Texting & Driving Accident Attorneys in Miami
Communication in the 21st century is easier than ever before, but it also comes with serious risks. The temptation to reply to an important message, answer a call, or check social media can lead to dire consequences for the driver of a motor vehicle, other people on the road, and innocent passersby. Texting and driving accidents claim the lives of thousands of people every year, leading to severe, life-altering injuries for survivors.
Our skilled Miami attorneys have experience in cases involving negligent drivers, including texting and driving accidents. We can easily determine a path to procuring the funds that victims deserve. Our attorneys always carry a small caseload, ensuring that each case receives personal, precise attention from start to finish.
The Dangers of Texting & Driving
Distracted driving is any activity that distracts a driver from looking at the road. Common forms of distracted driving include talking on the phone or to others in the vehicle, eating and drinking, and texting.
Distracted driving claims thousands of lives every year – 3,450 people died in 2016 as a result of this practice. The National Highway Traffic Safety Administration estimates that distracted driving accidents injure 1,000 people per day and kill nine people per day die.
Sending or reading a message takes a person’s gaze off the road for roughly 5 seconds – at 55 miles per hour, this is the same as driving the length of a football field without looking up.
Texting and Driving Laws in Florida
Many states do not have restrictions on using a cell phone while driving, despite the dire consequences of distracted driving. Luckily, texting and driving is illegal in Florida under Statute 316.305.
According to Statute 316.305(3):
- “a driver may not operate a motor vehicle while typing, sending, or reading any data on their cell phones, including texts, emails, Facebook messages, and other forms of instant messaging.”
Receiving radio messages, using a phone to navigate, and reporting an emergency are not violations of this statute. Law enforcement officers, first responders, and firefighters who need to use technology to perform their duties are also exempt.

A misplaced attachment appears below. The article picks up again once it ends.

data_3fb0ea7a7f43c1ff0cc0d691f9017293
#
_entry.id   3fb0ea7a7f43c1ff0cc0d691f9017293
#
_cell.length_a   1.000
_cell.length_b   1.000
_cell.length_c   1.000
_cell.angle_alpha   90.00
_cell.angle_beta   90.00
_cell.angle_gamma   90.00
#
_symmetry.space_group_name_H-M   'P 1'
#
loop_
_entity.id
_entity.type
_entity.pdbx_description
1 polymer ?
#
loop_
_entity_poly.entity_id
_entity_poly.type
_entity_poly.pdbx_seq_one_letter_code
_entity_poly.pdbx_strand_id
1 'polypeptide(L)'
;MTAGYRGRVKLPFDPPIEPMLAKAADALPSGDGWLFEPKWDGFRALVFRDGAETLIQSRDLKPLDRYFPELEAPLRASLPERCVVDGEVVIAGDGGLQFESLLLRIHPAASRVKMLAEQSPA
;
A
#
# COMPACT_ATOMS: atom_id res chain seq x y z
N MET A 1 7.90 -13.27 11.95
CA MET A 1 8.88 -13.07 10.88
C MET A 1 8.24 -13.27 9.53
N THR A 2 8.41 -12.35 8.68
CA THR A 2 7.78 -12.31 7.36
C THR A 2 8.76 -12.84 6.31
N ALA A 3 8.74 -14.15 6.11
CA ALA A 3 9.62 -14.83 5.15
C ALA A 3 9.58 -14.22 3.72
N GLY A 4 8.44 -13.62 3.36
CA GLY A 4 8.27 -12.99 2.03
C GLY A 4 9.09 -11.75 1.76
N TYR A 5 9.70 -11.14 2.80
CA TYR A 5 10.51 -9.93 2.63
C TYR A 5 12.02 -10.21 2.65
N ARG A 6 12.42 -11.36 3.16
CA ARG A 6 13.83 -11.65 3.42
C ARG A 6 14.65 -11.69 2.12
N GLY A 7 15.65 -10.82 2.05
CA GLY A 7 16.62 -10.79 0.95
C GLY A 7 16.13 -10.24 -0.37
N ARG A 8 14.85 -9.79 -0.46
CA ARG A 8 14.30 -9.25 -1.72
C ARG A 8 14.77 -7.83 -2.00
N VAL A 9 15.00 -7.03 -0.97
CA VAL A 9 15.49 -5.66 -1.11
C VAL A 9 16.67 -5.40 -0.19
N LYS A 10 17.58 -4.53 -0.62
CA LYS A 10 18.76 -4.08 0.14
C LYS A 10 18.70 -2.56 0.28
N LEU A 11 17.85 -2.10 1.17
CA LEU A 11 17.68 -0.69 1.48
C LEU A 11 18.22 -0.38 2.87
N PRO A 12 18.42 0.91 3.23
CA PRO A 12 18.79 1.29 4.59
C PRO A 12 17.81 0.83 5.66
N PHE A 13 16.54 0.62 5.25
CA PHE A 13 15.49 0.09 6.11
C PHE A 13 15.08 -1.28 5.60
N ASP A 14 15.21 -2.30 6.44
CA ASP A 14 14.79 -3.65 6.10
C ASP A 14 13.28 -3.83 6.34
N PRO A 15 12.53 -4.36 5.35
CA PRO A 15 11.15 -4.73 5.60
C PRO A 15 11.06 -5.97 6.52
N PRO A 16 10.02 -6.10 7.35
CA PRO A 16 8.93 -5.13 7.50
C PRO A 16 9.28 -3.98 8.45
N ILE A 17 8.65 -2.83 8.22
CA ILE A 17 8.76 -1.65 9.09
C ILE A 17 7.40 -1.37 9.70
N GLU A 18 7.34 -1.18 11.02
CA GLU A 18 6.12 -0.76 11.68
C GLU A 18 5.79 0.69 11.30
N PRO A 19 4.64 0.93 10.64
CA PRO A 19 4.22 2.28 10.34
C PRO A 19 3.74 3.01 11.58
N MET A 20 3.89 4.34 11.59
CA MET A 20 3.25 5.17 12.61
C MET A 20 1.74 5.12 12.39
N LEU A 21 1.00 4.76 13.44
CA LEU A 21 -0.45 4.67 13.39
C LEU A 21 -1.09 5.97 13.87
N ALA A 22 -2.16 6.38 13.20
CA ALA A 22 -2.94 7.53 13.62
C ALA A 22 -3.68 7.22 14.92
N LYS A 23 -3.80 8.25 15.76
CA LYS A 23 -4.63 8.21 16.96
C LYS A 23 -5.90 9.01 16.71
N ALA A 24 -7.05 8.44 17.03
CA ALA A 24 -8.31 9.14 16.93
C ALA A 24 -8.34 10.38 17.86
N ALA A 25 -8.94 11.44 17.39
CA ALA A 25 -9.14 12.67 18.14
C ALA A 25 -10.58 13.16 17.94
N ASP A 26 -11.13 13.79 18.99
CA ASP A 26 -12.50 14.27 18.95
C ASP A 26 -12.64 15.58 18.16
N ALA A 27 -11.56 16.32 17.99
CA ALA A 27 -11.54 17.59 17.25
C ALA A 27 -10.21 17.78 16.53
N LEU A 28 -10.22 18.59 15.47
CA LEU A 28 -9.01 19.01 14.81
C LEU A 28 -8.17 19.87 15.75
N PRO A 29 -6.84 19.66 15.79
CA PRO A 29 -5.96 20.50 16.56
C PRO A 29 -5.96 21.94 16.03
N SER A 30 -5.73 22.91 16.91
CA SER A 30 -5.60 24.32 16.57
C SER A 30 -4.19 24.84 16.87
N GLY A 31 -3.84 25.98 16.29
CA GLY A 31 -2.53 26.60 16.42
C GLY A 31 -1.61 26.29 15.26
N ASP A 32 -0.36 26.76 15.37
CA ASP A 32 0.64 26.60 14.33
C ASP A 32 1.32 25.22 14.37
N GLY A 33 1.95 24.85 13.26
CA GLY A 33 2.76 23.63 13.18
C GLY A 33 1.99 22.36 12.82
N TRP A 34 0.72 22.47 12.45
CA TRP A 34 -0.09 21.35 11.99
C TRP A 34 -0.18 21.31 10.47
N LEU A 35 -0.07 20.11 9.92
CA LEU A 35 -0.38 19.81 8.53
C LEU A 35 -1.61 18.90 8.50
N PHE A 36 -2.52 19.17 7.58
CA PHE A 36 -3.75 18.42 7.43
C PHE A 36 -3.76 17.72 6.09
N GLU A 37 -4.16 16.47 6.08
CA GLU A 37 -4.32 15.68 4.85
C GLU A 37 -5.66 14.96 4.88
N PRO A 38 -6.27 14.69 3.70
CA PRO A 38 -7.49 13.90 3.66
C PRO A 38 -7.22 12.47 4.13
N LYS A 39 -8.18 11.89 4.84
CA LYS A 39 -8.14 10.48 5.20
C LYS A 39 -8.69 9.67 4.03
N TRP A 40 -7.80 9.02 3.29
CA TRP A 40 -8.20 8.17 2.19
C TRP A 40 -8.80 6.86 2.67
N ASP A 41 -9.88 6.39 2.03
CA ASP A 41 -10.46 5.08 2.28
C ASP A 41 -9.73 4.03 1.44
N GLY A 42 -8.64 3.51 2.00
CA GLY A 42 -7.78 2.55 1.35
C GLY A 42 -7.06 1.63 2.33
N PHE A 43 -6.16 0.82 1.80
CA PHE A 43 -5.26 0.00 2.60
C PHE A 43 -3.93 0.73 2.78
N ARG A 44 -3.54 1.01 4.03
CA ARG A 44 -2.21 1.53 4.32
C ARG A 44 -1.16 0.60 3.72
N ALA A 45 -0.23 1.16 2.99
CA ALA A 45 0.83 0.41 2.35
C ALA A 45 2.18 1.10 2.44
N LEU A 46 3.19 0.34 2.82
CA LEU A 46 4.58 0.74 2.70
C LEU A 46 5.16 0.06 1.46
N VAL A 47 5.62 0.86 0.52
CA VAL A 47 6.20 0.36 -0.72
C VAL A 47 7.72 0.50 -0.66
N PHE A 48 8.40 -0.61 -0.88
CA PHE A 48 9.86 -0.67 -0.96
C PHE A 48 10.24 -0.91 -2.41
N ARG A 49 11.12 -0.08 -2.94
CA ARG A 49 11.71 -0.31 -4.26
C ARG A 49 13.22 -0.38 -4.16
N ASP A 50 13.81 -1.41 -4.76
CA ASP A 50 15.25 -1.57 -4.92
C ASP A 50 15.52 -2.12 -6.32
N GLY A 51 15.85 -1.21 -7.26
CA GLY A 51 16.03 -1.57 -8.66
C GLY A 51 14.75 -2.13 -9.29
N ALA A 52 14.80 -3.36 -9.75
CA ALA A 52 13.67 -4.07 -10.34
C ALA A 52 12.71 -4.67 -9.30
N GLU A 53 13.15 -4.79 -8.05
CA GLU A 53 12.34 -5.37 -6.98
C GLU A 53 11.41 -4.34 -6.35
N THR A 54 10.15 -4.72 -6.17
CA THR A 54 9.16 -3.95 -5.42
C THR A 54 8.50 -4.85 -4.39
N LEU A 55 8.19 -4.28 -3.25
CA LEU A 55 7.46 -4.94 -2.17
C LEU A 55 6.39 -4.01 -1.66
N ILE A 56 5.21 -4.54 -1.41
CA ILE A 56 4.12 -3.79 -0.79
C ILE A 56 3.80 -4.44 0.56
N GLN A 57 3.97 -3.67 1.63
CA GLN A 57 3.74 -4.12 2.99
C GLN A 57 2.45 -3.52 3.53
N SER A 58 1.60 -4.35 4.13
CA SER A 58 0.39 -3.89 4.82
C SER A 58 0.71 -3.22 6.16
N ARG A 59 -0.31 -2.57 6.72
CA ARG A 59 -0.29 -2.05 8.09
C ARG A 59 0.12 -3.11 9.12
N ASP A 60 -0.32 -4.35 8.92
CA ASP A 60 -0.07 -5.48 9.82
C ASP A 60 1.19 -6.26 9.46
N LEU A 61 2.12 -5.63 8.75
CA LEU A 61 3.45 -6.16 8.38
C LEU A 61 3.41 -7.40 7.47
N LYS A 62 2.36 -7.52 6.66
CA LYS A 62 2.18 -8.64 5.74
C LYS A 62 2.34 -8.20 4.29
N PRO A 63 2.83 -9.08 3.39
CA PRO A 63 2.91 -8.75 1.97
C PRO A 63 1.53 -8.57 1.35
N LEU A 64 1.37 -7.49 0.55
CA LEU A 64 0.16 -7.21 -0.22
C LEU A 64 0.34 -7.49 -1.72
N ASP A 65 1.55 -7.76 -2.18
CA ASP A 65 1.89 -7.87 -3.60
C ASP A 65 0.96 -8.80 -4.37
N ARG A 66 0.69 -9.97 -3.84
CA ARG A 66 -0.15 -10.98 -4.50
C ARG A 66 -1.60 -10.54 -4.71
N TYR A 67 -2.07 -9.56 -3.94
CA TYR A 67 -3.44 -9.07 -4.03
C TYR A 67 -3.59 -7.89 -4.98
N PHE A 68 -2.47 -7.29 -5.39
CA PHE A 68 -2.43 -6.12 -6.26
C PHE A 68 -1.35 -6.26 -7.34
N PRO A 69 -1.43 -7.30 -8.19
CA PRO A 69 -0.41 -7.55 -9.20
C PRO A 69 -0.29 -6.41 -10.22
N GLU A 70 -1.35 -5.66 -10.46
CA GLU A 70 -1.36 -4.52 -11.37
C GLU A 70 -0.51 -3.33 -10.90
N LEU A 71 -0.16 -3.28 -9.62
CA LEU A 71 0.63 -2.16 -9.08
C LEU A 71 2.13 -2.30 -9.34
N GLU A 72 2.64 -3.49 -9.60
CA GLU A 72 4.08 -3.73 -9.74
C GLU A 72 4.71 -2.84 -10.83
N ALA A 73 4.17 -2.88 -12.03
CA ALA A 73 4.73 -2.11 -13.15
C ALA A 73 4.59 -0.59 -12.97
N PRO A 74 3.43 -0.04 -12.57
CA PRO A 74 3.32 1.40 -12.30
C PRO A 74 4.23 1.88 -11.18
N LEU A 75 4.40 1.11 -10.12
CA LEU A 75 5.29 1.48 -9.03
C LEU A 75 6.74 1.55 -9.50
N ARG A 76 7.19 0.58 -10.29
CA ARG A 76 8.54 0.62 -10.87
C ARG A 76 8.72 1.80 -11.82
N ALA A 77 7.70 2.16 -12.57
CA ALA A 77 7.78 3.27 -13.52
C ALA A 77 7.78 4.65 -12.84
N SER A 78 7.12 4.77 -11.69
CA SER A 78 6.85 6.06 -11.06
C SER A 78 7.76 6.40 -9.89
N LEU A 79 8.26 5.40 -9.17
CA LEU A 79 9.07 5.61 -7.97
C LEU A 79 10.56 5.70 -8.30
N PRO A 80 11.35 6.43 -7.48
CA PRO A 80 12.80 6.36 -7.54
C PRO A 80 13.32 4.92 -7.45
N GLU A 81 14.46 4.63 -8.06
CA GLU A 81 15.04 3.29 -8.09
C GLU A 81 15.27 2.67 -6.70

Who Is Liable?
If a driver violates statute 316.305(3)(a), he or she commits an act of negligence. If the car accident results in death or injury, authorities can access the driver’s billing records to determine if the driver was using a phone at the time of the accident under statute 316.305(3)(c).
Under Florida’s Financial Responsibility Law, drivers involved in accidents that cause injury, damage, or death to person or property must have full liability coverage under their insurance policies. The minimum amounts range between $10,000 to $20,000 per person or per crash.
Since Florida is a no-fault car insurance state, a victim of distracted driving will first have to obtain compensation under his or her policy’s personal protection benefits. If the case meets certain prerequisites based on injury severity, a victim can file a claim with the insurance provider of the other driver. Victims can also file a lawsuit against the at-fault driver.
Why Do You Need a Lawyer?
The litigation process can be complex and stressful. Florida’s insurance and distracted driving laws require proper legal interpretation; hiring a seasoned lawyer will ensure a victim receives the appropriate remedies.
Dealing with insurance companies requires a legal expert, like our Miami attorneys. Sometimes, companies provide less compensation to victims who don’t have lawyers because they assume the victims don’t know how much money they are eligible to receive. An attorney will be able to spot if an individual has not received the funds, he or she deserves.
The attorneys at Flanagan & Bodenheimer Personal Injury & Wrongful Death Law Firm are skilled in cases regarding driver negligence, including texting and driving. From consultation to settlement, we work closely with our clients to obtain the compensation they deserve.